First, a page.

An interesting point about social anxiety as it appears in different populations.
Khazan: Has there been a rise in social anxiety, with social media and people interacting more through their computers?
Hofmann: It’s impossible to tell, because the definition of social anxiety disorder changes, and depending on how you define it, you’ll get different rates of prevalence.
We do know, however, that there are interesting differences between cultures, which tells you a little bit about how society also shapes and influences that. We know that [some] Asian cultures, such as Japan and China, report social anxiety disorder less often. In more collectivist cultures, where the individual is not in the center, social anxiety disorder is less of a problem. In individualistic cultures, where it’s important that you are your own, unique person, in those cases social anxiety becomes more of a problem. So Western cultures report the higher prevalence rates of social anxiety disorder. Even within the U.S., Asians report lower rates, whites report the highest rates, and Hispanics and African Americans are in between. So that has to do with the setting, the cultural background, family relationships, and the like.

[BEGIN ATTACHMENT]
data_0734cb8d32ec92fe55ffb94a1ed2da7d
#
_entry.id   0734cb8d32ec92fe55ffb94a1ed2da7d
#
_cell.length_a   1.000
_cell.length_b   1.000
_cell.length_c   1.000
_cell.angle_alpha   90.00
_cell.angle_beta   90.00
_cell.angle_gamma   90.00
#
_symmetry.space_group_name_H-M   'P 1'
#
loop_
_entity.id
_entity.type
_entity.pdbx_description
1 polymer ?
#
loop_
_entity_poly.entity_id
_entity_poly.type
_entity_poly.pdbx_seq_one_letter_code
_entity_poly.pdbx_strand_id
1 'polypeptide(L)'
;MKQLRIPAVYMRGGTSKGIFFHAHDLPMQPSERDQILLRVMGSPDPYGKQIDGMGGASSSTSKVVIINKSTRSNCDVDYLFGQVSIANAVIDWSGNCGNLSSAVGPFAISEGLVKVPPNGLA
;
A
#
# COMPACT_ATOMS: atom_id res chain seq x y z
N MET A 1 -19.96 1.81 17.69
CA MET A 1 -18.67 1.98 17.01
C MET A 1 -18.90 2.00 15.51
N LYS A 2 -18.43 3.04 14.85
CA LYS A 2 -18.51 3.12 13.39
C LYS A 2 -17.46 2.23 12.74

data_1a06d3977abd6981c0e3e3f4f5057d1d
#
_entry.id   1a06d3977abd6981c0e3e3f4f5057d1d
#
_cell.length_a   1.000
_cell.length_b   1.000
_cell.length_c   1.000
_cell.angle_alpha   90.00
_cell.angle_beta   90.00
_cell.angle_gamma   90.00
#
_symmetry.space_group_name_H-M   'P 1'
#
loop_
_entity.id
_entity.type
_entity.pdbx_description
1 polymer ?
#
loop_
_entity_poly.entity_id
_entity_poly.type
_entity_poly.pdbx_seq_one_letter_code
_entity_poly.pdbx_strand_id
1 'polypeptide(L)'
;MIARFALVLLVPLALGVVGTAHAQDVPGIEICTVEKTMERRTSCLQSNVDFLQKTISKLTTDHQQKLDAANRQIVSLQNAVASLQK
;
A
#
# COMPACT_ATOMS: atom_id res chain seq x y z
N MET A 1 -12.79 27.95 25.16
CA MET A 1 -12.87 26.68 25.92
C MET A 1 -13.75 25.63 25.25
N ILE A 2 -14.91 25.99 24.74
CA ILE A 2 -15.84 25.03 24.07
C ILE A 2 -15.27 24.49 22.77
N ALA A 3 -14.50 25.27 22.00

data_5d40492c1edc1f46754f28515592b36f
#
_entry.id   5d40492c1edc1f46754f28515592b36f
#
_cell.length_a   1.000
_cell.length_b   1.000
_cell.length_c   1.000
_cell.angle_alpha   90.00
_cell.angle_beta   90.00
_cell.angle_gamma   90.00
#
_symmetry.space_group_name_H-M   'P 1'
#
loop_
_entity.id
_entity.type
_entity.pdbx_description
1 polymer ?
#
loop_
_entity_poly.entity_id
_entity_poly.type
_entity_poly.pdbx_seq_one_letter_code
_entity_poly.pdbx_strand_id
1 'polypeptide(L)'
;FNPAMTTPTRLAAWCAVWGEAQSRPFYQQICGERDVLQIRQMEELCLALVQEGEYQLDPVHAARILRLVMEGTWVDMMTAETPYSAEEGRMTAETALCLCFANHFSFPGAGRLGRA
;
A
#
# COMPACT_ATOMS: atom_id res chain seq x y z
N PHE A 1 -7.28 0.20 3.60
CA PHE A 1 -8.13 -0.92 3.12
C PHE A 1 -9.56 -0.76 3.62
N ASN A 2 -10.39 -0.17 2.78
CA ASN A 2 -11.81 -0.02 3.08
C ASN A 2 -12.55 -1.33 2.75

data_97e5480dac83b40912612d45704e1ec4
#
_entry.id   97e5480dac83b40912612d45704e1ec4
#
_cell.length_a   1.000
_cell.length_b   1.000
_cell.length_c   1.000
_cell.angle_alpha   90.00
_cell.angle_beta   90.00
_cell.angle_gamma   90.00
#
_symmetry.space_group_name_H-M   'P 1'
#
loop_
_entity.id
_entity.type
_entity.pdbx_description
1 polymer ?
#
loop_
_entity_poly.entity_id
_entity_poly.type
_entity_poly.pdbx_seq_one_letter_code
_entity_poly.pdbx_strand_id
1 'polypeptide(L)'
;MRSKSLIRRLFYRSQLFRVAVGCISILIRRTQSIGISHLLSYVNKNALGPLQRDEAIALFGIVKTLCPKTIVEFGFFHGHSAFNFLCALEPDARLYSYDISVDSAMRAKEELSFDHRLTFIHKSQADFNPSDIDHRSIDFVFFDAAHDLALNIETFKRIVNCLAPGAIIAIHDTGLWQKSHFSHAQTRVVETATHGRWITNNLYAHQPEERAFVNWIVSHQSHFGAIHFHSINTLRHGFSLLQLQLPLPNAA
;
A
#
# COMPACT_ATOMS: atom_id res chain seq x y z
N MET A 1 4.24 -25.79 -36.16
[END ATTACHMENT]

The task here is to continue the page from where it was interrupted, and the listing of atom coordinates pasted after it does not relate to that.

^Or Asians just report it less…
Take Away: Cognitive behavioral therapy is more effective than medication treatment.